TAMPA — When legendary coach Jerry York and Boston College last came to sunny Florida for a Frozen Four, the Eagles added to their storied history in 2012 with their third national championship in five years.
They haven't won a title since, with just one Final Four appearance in the past three years, but the Eagles can proudly tout themselves as "The Coldest Program in College Hockey History," moving past Michigan this year with their 25th Frozen Four appearance.
"We measure our team by the number of trophies we win, not necessarily how many games we win," said York, who in January became the first coach in college hockey history to win 1,000 games. "We are successful in those trophy games, and now we have a chance to win another one."
York, 70, played for Boston College in the 1965 Frozen Four and is now coaching in his 13th Frozen Four, but his experience is aided by the fact that his players — even his seniors — are still hungry for their first title.
For all its tradition, Boston College is an underdog in Thursday's semifinal against top-seeded, top-ranked Quinnipiac, the first-ever NCAA meeting between the New England schools. Quinnipiac is a young program compared to BC, having started in 1975 and moved to Division I in 1998; this is just the Bobcats' second Frozen Four.
"I'm looking forward to the challenge of Quinnipiac," York said. "They've had an unbelievable year, ranked first in the country, by good reason."
Boston College has no shortage of star power. Goalie Thatcher Demko is one of three finalists for the Hobey Baker Award, the so-called "Hockey Heisman," to be awarded at the Tampa Theatre on Friday night. He has a school-record 10 shutouts this season, and two more this weekend would give him a share of the NCAA record.
Want scoring? Junior forward Ryan Fitzgerald has 23 goals, and his brother, freshman Casey, has 22 assists, many on his brother's scoring. Teddy Doherty, a converted defenseman, had two goals in a 3-2 quarterfinal win over Minnesota-Duluth that sent the Eagles to Tampa.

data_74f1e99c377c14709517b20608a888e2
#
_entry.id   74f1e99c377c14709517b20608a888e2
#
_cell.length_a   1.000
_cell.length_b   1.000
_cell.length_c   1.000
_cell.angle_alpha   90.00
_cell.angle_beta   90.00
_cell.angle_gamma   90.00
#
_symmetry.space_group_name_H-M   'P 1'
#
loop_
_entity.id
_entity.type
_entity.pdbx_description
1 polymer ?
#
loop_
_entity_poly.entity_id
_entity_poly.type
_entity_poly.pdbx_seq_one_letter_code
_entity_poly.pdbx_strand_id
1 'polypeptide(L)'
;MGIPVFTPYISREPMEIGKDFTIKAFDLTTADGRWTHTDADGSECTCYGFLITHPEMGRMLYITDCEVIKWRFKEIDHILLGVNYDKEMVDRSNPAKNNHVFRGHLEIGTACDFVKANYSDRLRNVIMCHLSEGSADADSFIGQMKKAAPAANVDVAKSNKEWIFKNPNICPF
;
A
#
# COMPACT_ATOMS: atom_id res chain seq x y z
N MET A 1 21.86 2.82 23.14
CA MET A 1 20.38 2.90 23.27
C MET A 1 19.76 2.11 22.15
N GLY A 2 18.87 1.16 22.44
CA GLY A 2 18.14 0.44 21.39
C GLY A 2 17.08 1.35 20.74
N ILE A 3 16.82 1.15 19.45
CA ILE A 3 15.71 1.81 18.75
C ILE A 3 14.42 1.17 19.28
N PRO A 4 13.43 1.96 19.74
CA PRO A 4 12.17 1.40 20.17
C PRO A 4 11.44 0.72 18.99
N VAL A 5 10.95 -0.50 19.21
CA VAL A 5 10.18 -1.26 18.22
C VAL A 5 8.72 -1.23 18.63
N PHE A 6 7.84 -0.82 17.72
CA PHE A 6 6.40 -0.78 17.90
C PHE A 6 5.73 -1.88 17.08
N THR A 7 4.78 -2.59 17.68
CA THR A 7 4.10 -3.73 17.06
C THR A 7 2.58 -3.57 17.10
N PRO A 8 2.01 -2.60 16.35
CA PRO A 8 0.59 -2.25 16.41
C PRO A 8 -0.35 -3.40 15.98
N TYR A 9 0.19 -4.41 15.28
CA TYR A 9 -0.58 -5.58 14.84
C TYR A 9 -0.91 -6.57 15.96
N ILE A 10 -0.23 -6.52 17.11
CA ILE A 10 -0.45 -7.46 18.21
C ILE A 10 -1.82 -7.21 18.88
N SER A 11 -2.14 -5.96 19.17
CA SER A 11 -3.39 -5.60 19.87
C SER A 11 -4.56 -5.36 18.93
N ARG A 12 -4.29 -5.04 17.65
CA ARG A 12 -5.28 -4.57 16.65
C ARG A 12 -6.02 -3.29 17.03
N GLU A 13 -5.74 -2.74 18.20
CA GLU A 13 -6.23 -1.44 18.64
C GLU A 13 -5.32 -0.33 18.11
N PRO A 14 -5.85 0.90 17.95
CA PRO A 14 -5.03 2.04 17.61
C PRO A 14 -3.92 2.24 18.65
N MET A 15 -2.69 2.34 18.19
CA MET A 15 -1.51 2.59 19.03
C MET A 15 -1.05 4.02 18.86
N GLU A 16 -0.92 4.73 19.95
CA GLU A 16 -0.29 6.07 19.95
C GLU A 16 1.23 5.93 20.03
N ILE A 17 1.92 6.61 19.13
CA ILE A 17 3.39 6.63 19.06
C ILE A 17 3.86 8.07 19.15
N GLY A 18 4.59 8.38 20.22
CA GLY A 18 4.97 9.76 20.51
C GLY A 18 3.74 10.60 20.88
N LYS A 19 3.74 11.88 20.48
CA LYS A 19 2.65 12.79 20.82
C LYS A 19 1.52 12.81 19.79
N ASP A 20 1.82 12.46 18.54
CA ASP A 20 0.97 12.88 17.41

"Certainly three storied programs with an immense amount of success," Quinnipiac coach Rand Pecknold said of his competition in BC, North Dakota and Denver. "A ton of draft picks, a lot of high, first-round-type draft picks. There's a lot of talent on those three teams. For us, we're happy to be in the Frozen Four, with any three teams. We're excited for the challenge."
Boston is a hotbed of college hockey, with its annual Beanpot Tournament a February classic at TD Garden pitting BC against Boston University, Harvard and Northeastern. The Eagles won this year — their sixth win in seven years, with a roster loaded with proud talent from all over Boston and its suburbs.
So there's often an "r" at the end of Floridahr, and that same letter is missing from the Frozen Foah you'll hear York talk about. Having the Frozen Four in Tampa was an uncertain idea for him four years ago, but one he quickly embraced, even before his team had a championship here.
"As most of college hockey was, we were very concerned that it wouldn't fly," York said of the Tampa locale in 2012. "Was it too far for people to go for the majority of our programs in northern states and the Midwest? How were the Lightning going to be?
"We were greatly surprised by how Jeff Vinik has taken that franchise … the reception, the fan base, it took over the whole area there. It was very welcome. When we saw it was going back to Tampa, we all thought it was a great move by the NCAA."
Boston College has experience playing in Florida this season — the Eagles actually went 0-2 in a holiday tournament in Estero.
But they'll remember their last trip to Tampa, which saw two easy wins on the way to a championship in 2012.
Contact Greg Auman at firstname.lastname@example.org. Follow @gregauman.